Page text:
Andy Greenberg at Wired points out an interesting project by one Julian Oliver: A printer that highjacks cell phone traffic. You may have heard of the StingRay, a device used by police (among others) that intercepts cell phone traffic by spoofing a legitimate cell phone tower. Well, Mr. Oliver incorporated a similar device in a standard-issue officer printer.
Why? Oliver was inspired by the common practise of disguising cell phone towers as trees, flagpoles, and other bits of the urban landscape:
For quite some time I’ve had an interest in this bizarre uncanny design practice of disguising cell towers as other things like trees. So I decided to build one into a printer, the most ubiquitous of indoor flora, and have it actually antagonize people’s implicit trust in these technologies.
Once a cell phone connects with the device, it sends the unsuspecting owner some dumb texts and prints weird things for them.
Oliver is not interested in selling copies of this device. The point is rather to undermine people's trust in the appearances of their technology.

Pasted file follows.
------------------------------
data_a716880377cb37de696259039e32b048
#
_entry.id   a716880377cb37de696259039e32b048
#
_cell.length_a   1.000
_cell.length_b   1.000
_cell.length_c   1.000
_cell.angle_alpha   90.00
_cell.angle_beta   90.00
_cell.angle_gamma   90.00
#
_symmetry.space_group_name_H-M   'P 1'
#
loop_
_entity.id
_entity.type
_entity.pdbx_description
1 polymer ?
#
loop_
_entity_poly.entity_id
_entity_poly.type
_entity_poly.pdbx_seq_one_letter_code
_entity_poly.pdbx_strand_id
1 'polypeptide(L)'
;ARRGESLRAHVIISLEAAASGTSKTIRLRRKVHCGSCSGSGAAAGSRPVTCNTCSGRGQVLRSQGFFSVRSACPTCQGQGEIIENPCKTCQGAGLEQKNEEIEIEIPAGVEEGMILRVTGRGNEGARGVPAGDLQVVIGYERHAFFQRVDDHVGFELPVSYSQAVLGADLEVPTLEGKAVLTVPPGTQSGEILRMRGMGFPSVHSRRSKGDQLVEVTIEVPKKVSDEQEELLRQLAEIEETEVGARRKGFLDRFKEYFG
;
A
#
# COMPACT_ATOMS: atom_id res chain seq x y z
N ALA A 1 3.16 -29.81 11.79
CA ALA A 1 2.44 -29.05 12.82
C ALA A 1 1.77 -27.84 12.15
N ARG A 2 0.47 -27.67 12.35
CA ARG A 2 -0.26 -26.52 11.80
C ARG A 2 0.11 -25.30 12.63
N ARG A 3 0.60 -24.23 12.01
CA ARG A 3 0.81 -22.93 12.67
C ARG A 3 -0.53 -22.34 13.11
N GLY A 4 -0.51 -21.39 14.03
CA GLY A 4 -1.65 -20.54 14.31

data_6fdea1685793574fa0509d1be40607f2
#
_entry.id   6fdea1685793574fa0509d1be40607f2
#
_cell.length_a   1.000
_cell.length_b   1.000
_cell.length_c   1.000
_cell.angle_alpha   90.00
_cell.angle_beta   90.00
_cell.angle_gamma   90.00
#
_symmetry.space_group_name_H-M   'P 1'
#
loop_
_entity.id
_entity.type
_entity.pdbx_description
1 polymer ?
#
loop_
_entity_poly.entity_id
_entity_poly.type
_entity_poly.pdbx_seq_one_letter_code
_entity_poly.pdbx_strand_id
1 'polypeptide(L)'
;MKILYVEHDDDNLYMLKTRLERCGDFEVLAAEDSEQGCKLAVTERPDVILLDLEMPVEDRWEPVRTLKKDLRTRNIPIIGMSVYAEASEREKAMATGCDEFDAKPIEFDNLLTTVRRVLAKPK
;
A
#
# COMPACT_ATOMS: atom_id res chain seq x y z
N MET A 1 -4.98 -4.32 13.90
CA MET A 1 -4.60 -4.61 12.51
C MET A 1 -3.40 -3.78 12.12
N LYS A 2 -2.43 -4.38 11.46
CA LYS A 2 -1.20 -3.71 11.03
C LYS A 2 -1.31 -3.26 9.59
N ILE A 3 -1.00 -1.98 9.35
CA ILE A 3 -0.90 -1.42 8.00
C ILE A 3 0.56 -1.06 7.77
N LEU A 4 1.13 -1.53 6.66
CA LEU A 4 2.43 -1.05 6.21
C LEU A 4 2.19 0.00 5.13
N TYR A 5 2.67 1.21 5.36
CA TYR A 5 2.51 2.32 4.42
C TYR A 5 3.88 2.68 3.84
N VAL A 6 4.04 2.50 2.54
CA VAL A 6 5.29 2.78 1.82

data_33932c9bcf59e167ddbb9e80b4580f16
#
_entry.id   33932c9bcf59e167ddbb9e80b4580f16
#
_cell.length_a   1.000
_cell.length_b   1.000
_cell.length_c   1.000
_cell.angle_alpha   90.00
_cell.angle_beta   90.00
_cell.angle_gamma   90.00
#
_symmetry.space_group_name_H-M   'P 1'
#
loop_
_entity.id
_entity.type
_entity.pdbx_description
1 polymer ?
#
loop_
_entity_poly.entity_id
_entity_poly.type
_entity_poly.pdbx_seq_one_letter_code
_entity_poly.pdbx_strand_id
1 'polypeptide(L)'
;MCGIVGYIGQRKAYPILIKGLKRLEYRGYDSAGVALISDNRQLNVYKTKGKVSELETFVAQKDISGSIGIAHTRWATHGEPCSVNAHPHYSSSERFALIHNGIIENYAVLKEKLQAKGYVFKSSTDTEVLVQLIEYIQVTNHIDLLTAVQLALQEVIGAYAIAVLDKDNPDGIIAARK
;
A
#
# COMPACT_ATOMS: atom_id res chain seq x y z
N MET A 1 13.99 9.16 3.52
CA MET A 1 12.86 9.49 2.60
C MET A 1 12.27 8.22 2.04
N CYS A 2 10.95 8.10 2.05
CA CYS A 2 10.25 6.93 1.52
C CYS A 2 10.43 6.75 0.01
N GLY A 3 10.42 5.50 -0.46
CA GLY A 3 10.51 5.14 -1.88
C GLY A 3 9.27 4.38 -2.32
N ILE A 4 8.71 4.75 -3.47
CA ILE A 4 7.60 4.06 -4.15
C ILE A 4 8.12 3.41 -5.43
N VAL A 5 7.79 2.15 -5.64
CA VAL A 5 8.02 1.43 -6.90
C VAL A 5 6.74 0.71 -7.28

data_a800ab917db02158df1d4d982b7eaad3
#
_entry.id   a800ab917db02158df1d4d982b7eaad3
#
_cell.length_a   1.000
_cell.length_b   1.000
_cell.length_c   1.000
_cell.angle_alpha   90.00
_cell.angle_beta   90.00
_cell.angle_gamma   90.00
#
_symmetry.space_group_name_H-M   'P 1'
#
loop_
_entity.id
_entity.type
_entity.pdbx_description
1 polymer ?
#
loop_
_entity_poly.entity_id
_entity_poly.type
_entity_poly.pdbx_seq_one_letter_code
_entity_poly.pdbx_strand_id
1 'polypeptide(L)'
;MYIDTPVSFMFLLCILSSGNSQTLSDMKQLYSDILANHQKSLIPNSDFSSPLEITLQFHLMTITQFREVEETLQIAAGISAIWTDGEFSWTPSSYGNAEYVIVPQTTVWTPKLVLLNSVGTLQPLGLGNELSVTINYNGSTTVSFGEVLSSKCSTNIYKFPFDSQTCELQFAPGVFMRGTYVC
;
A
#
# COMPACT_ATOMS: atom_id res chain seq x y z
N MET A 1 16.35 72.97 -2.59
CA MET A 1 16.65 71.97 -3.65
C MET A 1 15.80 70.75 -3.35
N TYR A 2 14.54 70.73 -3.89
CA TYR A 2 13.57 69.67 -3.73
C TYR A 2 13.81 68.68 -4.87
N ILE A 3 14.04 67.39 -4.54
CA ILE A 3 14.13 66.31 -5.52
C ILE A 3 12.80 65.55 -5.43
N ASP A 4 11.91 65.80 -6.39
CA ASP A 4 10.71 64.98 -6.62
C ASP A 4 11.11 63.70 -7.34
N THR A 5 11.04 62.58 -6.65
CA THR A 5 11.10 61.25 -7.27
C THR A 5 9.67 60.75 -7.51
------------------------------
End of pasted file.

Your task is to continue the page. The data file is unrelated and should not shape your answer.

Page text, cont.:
Generally, people expect designs to be honest, that is, to be what they appear to be and not to be disguised in some way. So, people expect something that looks like a printer to be a printer and not a tracking device.
As this example suggests, one of the features in favor of honesty in design is that it helps people to get what they expect from a piece of technology. However, being accustomed to honest design may lead people to be overly trusting about what their devices are doing.
One way of addressing this issue would be to make the occasional dishonest design, just to keep everyone on their toes. Thus comes Oliver's spying printer but only as a publicity stunt.
Is Oliver's stunt indeed instructive?